Needle Park Panic at The Times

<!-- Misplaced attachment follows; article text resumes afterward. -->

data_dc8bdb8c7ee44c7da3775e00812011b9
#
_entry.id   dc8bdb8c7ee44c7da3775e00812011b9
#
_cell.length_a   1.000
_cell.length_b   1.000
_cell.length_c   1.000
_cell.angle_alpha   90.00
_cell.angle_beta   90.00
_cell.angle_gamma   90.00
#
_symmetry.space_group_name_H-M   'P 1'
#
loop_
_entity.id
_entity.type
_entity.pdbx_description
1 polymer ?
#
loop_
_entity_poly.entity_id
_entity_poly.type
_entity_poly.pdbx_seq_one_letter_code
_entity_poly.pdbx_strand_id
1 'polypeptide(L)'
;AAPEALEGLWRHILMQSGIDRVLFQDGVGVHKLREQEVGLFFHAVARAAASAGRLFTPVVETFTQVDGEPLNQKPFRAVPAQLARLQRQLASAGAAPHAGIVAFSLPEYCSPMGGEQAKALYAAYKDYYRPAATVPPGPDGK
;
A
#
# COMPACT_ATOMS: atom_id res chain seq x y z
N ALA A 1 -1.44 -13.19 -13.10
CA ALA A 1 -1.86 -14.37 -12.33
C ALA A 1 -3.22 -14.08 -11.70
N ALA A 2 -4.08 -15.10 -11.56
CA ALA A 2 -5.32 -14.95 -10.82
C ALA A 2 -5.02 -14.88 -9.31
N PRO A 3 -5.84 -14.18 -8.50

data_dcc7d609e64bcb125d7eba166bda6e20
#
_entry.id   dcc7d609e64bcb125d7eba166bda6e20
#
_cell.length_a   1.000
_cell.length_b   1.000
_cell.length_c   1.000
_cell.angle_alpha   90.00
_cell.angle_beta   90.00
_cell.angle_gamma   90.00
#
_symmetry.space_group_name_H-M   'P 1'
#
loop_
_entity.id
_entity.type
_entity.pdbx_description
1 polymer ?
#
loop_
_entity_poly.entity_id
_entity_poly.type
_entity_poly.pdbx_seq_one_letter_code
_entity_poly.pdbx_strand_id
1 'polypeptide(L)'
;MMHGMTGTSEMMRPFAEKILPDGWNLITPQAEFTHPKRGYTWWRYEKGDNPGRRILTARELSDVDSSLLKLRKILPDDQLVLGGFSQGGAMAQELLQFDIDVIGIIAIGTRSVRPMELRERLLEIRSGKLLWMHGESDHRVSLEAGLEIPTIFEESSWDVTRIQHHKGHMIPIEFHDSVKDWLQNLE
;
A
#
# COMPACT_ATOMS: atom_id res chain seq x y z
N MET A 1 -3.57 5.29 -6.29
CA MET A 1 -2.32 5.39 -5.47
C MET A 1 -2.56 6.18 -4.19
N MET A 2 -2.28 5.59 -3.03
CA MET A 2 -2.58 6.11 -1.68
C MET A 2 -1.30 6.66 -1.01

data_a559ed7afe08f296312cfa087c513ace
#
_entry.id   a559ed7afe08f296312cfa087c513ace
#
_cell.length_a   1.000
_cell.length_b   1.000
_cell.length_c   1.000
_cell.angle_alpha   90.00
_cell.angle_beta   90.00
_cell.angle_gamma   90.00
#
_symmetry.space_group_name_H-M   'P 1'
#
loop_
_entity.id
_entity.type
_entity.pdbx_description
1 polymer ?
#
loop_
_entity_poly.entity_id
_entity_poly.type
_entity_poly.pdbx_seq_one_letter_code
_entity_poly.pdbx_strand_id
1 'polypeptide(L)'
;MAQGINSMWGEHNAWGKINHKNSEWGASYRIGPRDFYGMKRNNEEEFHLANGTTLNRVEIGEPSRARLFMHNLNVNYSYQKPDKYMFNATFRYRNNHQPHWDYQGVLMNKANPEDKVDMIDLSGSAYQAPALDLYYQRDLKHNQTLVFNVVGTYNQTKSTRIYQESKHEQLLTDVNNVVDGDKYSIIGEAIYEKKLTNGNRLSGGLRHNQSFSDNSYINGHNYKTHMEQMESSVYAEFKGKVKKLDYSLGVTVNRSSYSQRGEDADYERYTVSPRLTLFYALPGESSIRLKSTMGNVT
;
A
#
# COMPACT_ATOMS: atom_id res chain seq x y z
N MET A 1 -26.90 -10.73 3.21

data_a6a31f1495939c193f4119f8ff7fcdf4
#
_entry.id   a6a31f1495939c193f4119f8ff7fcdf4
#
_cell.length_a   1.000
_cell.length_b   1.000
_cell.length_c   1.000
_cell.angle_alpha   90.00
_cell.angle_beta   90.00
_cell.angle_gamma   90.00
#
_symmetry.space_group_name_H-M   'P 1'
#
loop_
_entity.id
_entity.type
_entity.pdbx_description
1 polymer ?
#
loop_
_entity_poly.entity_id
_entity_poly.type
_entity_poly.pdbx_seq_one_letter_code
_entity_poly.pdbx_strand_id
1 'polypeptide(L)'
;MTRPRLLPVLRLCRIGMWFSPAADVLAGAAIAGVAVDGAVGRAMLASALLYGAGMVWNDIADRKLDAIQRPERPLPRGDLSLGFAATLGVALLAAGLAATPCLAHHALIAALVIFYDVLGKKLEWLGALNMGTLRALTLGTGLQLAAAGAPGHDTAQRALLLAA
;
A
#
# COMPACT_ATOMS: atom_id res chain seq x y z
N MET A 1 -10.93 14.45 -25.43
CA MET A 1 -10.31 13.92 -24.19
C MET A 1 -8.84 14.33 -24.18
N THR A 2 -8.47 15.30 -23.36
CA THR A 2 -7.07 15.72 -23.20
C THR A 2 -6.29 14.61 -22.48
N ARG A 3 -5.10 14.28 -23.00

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Americans love to use the example of Holland to scare those who would liberalize drug or sex-related policies. With its quasi-legal “coffee shops,” and clean needle “harm reduction” programs, the country simply terrifies those who want absolute drug prohibition. So it wasn't surprising that when a New York Times op-ed argued that the Dutch practice of letting teen lovers sleep together at their parents' houses reduces promiscuity, increases safe sex and cuts pregnancy rates, readers wrote to attack it, linking it with the "horrors" of liberal Dutch drug laws. Unfortunately, these critics tend to be as ignorant about these policies as they are about the cross-national data on teen pregnancy and drug use, which favor Holland’s approach, not ours. One letter read: "I recall seeing the social destruction wrought by the infamous Needle Park in Amsterdam and its storefront red light district as other examples of the Dutch model of 'divergent cultural ideas.'" Of course, the Times had to issue a correction: Needle Park was in Zurich, Switzerland, not Amsterdam. And how did the Swiss respond to the “social destruction” that accompanied the real Needle Park, an area in the city where users could take drugs without police interference? They did, indeed, close it when it became a magnet for dealers and disorder. But rather than “crack down,” they went even softer and began an experiment with heroin-prescribing indoors. It produced such remarkable results—improved health and reduced crime—that heroin prescriptions are now available to addicts in Switzerland, Germany, the Netherlands, Denmark and Australia, and will soon be expanded in the UK. If that’s a failure of liberal drug policy, we'll take it.